01 Oct 2017 19:35 IST

Be the change

Painting at Gandhi Ashram, Sabarmati, Ahmedabad

This Gandhi Jayanti, let’s ponder whether we're born great or if greatness is only thrust upon us

Growing up, my mother says, in their home they didn’t have pictures of gods and goddesses on their walls. They had pictures of Mahatma Gandhi, Jawaharlal Nehru, Subhas Chandra Bose, Maulana Abul Kalam Azad, Vallabhbhai Patel, Frontier Gandhi. While the parents spent time every day sitting at the charkha, spinning, the children’s favourite pastime was whirling cotton around the takli, a small, portable spinning device that could be carried in the pocket. India was in the thick of the freedom struggle and every little contribution counted.

 

What was it about Mahatma Gandhi that so spun obedience and loyalty and love around the minds and hearts of people across the country at a time when the only means of communication, apart from word of mouth and letters and, of course, the newspaper, was the radio? More fundamentally, what was it about this ‘Mickey Mouse’ as the poet and freedom fighter Sarojini Naidu called him, that galvanised an entire population (save the likes of Nathuram Godse, of course) to work together to throw off the shackles of British rule?

Incidentally, we all know Godse as the man who killed Gandhi on January 30, 1948. Godse and his co-conspirators believed Gandhi had ‘sold out’ India in the course of the Partition. He was sentenced to death after an year-long trial. Gandhi’s sons, Ramdas and Manilal, pleaded for a commutation of the sentence, but this request was rejected by Prime Minister Jawaharlal Nehru, Deputy Prime Minister Vallabhbhai Patel and Governor-General Chakravarti Rajagopalachari. According to an article in Scroll.in, Godse was once a member of the RSS but left it to join the Hindu Mahasabha because he felt it was not militant enough.

Well, then, back to the question: What made Mohandas Karamchand Gandhi, the ordinary son of somewhat privileged parents, and a mama’s boy if accounts of his childhood are to be believed, a Mahatma, the honorific conferred on him by poet Rabindranath Tagore? What grew plain Mr Gandhi, attorney-at-law practising in South Africa, into the Father of the Nation? Was he born great or was greatness thrust upon him?

This is a question I have been asking myself for years. As far as I can tell from reading many books about him, Mohandas was a pretty ordinary sort of child, pampered, mama’s boy, scared of the dark, poor student, married at 13, a bit of a bullying husband, at least in his teenage years, and hardly a shining star on the professional front. Although his brother packed him off to London to study law and there he learnt many ‘fine’ arts such as French and dancing and how to wield a knife and fork, he also embarked on a journey of reading and researching that lasted life-long.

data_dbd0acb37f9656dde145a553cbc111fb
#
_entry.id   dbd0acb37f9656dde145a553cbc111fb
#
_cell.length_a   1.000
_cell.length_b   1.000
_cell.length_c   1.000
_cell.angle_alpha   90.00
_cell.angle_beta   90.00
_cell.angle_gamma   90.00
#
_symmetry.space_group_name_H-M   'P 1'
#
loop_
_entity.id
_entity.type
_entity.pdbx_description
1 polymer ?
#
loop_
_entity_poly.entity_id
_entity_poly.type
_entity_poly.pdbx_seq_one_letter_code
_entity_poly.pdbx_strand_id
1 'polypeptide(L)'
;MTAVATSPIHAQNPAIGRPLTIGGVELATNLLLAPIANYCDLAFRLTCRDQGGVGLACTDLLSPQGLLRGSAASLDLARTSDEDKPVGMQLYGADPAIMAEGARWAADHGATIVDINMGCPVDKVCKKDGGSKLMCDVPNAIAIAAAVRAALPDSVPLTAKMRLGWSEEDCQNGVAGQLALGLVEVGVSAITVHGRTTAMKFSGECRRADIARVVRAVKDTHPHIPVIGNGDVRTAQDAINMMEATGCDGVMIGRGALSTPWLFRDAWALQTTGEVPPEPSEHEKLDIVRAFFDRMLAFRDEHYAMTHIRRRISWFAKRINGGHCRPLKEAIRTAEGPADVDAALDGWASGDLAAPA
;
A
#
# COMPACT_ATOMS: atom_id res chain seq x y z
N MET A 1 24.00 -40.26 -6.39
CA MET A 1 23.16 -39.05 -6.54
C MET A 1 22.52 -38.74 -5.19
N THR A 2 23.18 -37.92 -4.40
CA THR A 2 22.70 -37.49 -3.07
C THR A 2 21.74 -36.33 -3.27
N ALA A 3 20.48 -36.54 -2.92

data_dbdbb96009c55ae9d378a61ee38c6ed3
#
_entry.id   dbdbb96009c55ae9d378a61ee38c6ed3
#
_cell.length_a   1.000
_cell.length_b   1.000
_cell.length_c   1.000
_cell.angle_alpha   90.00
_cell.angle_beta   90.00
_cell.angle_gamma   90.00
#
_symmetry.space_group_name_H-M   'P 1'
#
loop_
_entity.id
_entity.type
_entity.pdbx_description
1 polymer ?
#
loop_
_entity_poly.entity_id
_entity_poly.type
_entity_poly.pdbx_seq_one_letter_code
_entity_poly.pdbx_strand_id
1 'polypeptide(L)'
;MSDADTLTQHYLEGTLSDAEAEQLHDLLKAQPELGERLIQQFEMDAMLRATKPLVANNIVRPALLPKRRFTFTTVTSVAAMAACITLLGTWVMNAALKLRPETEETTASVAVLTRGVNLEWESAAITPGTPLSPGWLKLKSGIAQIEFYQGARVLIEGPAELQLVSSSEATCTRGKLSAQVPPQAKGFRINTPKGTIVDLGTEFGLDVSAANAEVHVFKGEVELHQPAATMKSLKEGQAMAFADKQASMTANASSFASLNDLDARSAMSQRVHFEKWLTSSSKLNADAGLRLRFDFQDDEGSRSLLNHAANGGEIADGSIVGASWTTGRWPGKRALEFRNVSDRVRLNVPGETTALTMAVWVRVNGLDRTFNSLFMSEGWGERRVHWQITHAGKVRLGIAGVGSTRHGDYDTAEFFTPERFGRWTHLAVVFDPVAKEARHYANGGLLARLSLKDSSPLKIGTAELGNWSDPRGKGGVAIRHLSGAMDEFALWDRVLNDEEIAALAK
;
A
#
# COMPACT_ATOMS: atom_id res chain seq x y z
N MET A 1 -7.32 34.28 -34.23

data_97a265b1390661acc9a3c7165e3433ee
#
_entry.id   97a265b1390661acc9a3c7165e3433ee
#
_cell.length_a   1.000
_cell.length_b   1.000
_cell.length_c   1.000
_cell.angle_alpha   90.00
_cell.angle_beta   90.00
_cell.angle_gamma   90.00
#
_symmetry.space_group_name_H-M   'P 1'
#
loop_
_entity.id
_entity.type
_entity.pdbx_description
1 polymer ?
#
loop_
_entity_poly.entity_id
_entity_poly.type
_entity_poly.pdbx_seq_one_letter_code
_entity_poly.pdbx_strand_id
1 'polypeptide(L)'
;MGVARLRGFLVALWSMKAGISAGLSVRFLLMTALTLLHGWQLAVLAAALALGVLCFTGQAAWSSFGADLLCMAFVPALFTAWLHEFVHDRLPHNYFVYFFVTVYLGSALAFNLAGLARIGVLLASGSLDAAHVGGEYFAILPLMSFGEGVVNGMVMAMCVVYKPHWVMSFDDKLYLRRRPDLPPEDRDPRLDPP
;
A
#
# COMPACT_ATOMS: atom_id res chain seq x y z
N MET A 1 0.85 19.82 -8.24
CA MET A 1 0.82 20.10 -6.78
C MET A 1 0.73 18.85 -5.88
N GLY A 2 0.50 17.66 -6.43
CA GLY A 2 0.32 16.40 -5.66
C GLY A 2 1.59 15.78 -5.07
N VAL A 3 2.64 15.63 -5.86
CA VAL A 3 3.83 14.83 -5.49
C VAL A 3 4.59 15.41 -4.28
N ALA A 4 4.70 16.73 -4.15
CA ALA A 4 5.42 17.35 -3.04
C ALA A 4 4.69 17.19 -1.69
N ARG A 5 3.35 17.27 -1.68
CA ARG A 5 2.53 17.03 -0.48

That’s when he slowly matured into a man but was still not man enough, when he returned to practise in Bombay, to stand up in court and speak on behalf of his client. It appears he was so nervous at his first court appearance as a lawyer that he returned the money his client had given him and literally ran from the courthouse all the way back to Rajkot, to his family. So there’s not much to recommend him at this stage for Mahatma status, that’s for sure.

But it has to be said that for the scaredy cat he appears to have been, it was pretty bold to get on board a ship to South Africa in pursuit of a lawyerly profession. Long sea voyage, strange country, far from home, and then to be kicked out of a comfortable first-class compartment on to a cold, dark, station platform in Pietermaritzburg, his sense of entitlement smashed to smithereens…

There are literally hundreds of books written about Mahatma Gandhi, all over the world by all kinds of people. There is a huge body of writing that he himself did. He read and he thought and he wrote continuously, sometimes changing his mind if, upon reflection, he felt compelled to. DG Tendulkar writes about how this would sometimes frustrate Jawaharlal Nehru. The conversation would go something like, “Bapu, but last time you said this-this-this.” “Yes, Jawahar, I changed my mind.” “Grrrr.”

The other thing that apparently drove Nehru crazy was the maun vrat, silence, he observed on Mondays. “Oh god!” was sort of how our first prime minister felt when he went to Bapu to discuss something and realised it was that day of the week!

 

Even as some find it politically expedient to claim Mahatma Gandhi as their own, and others prefer to ‘disown’ or ‘disinherit’ his legacy, his actions and ideas and ideals continue to be hotly debated. They refuse to be confined to archival tombs, they refuse to die down. We don’t know if it’s a clever wordsmith’s efforts on a bumper sticker or if indeed it is a Gandhi quote, but ‘Be the change you want to see’ could well summarise the story of his life, sun, shadow and all.

A couple of months ago, I had the fun-fortune of walking with a bunch of eager-beaver kids on the Marina one drizzly Sunday morning, all the way on the giving sand right up to the water. We tried to recreate the experience of the Dandi March: a nearly 400-km long journey from Ahmedabad to Dandi on the Arabian Sea that took a group of foot soldiers led by Mahatma Gandhi some 24 days to complete, to defy the salt tax levied on Indians by the British government, way back in 1930. Now, in August 2017, some 40 little ones walked and sang together and listened to stories connected with that historic march. They will remember and hopefully, one day, understand what the story of Mahatma Gandhi’s life really means.

So, again, are people born great?